Have you ever given feedback at work only to find it created tension? Or do you sometimes find yourself holding back what you’d really like to say for fear it won’t be well-received?
If you observe unacceptable behaviour it can be tricky finding just the right words to comment on the behaviour while not criticising the person.
Don’t just blurt something out. Plan the best words to use.
Here’s a 5-step verbal template to help you communicate feedback in a positive and assertive manner, that is neither aggressive nor too passive.
1. Describe the facts of the situation by starting with:
‘When you [describe the observable behaviour] . . .’
2. Express how you feel about it with:
‘. . . I feel [express the specific feeling] . . . ‘
3. Explain its impact:
‘. . . and the effect is [explain the specific impact] . . . ‘
4. Then ask for the new behaviour:
‘. . . Instead, what I’d like to see is [ask for the new behaviour].’
5. You might like to finish by asking for their thoughts:
‘. . . This is important to me; what do you think?’
By phrasing your communication in this 5-step manner, you will achieve better outcomes.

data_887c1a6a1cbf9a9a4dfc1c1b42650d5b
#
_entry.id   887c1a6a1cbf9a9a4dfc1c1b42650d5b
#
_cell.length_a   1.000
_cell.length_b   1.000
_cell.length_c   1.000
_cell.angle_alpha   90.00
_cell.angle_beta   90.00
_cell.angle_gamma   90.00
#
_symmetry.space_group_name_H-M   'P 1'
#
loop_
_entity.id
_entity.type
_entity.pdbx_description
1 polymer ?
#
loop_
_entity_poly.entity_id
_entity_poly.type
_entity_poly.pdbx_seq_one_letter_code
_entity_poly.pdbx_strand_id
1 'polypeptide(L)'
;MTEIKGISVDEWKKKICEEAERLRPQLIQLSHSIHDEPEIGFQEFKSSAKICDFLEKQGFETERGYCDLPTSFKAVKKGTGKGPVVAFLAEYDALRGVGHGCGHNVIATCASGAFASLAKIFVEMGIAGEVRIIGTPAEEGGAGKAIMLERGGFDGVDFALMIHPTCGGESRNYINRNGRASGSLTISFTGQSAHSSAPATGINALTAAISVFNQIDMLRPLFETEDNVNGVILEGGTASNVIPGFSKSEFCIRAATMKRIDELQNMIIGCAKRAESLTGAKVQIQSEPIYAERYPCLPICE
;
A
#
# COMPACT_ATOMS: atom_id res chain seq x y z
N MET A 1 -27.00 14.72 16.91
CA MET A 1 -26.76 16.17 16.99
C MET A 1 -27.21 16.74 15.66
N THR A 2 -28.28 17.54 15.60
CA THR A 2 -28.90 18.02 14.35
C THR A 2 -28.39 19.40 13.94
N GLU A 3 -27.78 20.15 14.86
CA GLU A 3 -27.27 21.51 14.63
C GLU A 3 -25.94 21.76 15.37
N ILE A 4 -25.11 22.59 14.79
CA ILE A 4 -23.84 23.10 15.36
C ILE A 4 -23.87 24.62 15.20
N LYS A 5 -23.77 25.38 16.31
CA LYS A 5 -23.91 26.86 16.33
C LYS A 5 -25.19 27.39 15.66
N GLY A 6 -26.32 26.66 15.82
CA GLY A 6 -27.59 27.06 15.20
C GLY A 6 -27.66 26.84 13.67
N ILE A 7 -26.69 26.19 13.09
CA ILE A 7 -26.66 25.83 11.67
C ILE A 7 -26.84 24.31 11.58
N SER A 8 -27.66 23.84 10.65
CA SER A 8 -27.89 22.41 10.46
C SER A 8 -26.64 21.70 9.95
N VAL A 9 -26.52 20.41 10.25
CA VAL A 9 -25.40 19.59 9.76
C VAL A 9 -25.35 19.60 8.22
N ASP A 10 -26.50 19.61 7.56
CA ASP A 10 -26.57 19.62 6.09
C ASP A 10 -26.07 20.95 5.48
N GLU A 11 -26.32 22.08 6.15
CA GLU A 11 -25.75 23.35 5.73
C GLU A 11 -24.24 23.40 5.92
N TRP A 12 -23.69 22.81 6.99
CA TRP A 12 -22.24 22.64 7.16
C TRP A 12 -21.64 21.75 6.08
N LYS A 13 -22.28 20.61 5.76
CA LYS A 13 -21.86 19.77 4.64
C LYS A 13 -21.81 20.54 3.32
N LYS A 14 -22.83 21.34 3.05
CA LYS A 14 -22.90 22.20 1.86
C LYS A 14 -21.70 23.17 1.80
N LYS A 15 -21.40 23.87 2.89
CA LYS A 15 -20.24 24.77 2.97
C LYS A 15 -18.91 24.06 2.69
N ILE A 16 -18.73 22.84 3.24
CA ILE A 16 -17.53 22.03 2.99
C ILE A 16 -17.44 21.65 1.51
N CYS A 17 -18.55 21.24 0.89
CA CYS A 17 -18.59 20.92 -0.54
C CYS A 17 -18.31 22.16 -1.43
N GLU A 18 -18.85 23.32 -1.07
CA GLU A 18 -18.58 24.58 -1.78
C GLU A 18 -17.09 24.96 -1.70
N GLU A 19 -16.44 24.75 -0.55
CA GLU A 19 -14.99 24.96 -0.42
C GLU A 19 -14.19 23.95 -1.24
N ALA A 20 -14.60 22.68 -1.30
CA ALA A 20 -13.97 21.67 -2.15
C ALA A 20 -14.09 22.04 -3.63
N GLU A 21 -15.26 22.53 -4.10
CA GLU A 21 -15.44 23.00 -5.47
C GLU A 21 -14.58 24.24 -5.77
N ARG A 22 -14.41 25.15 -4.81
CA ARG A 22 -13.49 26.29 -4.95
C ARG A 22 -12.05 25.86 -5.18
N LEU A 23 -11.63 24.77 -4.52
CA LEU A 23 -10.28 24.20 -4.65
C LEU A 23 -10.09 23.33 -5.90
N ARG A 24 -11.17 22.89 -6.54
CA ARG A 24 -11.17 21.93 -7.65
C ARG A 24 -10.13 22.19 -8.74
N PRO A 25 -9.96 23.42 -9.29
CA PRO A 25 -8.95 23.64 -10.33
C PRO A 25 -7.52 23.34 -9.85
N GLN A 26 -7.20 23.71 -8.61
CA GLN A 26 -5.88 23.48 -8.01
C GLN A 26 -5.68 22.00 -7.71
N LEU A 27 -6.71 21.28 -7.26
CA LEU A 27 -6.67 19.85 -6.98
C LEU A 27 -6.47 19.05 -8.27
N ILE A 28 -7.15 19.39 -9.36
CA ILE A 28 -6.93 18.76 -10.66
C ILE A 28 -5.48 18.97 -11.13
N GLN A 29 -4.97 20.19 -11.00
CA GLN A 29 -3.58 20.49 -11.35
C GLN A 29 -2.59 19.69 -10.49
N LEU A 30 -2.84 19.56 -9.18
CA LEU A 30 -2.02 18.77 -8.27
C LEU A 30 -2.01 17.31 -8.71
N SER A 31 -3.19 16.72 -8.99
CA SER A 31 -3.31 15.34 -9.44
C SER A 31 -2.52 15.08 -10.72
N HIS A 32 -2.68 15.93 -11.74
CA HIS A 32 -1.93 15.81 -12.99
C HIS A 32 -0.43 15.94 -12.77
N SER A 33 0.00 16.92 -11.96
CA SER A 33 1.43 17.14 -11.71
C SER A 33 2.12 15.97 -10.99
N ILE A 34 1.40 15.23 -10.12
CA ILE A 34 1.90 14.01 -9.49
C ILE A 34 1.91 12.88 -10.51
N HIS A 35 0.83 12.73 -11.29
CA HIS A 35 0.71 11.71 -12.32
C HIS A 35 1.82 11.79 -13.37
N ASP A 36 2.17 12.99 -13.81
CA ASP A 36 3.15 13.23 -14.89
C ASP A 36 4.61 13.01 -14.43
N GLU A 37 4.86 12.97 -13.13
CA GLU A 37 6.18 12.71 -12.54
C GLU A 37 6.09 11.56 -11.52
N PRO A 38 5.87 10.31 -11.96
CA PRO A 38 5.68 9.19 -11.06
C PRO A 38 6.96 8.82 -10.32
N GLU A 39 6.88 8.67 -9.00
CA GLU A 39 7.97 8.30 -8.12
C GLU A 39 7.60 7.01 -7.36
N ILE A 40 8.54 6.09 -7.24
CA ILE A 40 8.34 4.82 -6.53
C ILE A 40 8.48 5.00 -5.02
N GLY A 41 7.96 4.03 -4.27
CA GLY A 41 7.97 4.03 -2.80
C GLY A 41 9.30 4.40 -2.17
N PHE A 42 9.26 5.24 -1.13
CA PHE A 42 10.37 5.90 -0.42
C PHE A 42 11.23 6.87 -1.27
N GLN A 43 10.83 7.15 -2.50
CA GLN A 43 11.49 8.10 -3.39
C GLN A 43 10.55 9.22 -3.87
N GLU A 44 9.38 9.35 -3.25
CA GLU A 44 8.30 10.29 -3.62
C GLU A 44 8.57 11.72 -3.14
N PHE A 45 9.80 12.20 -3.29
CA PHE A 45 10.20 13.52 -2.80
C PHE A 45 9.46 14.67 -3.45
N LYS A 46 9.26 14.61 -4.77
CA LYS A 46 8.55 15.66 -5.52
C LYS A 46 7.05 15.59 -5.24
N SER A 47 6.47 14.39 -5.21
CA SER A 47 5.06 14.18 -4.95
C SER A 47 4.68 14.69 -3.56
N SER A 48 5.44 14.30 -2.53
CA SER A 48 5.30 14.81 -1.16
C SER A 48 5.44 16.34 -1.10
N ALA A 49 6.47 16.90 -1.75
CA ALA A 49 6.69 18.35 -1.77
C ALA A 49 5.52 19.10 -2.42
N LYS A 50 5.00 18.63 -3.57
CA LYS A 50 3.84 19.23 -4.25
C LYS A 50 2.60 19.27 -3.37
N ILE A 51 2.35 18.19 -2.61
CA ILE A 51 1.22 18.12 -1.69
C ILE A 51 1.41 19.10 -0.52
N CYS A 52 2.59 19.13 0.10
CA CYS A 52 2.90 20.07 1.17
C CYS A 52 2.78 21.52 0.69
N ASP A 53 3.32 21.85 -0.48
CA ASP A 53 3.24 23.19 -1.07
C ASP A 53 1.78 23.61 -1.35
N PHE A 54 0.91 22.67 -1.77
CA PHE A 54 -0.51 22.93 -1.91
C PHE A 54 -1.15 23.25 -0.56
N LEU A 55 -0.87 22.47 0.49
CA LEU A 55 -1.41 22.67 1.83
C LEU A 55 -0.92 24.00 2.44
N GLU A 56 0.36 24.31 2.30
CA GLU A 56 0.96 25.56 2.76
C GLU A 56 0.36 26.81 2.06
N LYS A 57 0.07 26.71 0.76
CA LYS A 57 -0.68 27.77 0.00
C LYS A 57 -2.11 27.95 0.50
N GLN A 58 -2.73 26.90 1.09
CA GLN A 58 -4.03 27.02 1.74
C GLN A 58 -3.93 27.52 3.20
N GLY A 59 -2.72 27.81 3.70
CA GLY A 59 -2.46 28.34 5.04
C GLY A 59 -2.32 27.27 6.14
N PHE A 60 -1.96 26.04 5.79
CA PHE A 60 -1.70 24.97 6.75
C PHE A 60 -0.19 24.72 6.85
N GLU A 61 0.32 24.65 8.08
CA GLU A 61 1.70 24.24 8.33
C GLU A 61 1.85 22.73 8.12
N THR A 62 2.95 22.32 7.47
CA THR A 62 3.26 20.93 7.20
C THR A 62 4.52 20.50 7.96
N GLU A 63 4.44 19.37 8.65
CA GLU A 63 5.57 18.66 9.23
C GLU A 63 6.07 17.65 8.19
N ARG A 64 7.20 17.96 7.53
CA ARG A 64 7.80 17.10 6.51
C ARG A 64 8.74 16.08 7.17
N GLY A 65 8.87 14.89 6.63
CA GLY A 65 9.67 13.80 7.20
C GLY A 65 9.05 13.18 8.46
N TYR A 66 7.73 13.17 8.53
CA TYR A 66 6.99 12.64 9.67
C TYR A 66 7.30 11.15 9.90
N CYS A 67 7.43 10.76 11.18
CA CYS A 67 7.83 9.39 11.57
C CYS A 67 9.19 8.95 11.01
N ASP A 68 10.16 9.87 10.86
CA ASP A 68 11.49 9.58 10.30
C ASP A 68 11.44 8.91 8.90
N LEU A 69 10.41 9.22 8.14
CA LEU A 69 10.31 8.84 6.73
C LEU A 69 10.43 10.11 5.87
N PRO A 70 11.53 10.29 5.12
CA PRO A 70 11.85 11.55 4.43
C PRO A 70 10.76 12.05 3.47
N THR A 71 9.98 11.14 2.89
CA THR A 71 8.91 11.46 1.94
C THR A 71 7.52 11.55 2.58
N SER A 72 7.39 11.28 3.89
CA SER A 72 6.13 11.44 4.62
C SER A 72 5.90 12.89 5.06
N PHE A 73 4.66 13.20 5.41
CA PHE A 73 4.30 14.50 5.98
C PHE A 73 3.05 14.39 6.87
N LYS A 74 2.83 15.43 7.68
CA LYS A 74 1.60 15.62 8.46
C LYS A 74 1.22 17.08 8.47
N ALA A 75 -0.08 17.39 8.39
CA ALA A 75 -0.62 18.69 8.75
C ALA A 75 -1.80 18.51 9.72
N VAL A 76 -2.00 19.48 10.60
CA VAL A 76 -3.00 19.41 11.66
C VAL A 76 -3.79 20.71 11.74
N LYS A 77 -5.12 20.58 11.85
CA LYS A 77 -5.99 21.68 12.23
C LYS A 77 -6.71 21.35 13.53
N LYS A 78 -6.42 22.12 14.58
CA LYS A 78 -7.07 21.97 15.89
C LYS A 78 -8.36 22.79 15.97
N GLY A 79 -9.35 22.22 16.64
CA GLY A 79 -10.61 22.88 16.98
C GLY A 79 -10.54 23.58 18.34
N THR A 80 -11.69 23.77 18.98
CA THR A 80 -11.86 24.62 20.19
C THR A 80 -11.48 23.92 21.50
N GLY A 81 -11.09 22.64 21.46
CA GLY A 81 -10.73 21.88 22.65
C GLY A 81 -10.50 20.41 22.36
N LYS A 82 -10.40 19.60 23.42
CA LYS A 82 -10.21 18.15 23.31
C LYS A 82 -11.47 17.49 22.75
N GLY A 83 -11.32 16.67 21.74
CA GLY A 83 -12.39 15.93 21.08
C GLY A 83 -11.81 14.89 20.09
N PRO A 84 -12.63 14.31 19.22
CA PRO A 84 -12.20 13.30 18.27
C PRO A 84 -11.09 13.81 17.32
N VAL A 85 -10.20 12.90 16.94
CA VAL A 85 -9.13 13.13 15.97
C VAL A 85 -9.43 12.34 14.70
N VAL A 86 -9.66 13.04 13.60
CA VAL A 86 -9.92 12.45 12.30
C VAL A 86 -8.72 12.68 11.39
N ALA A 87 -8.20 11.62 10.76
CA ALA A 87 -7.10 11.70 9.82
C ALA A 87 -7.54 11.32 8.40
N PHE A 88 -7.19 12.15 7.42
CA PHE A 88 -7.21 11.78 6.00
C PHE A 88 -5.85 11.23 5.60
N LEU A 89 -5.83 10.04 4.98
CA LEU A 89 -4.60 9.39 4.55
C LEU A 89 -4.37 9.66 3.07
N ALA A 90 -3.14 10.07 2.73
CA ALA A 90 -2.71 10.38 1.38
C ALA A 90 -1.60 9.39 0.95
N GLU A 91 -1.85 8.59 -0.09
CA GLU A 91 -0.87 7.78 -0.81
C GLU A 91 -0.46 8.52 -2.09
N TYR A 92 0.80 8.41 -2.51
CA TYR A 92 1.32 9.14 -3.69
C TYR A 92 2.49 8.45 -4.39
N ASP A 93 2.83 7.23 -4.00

Here’s an example of how it could go:
‘When you [came late to the meeting] I felt [annoyed] And the effect is [we spent time repeating information the rest of us had already heard.] Instead, what I’d like to see is [you arriving on time in future.] This is important to me; what do you think?’
This template is just as effective for giving positive feedback. Turn it around by changing step 4 to reinforcing the current desirable behaviour, rather than suggesting a preferred new behaviour.
‘When you [did such a thorough job in preparing for the meeting] I felt [proud of your efforts.[
And the effect is [the client quickly agreed to our proposal.] I look forward to seeing [more work like this from you in other situations.]’
1. Rehearse giving feedback using this verbal template so you are fluent and natural before using it in real situations.
2. Give frequent daily feedback using this template til it’s second nature. Consider the benefit of frequent, useful feedback on your business culture.
3. Use this as well in life in general, with your spouse, your children, and your friends.
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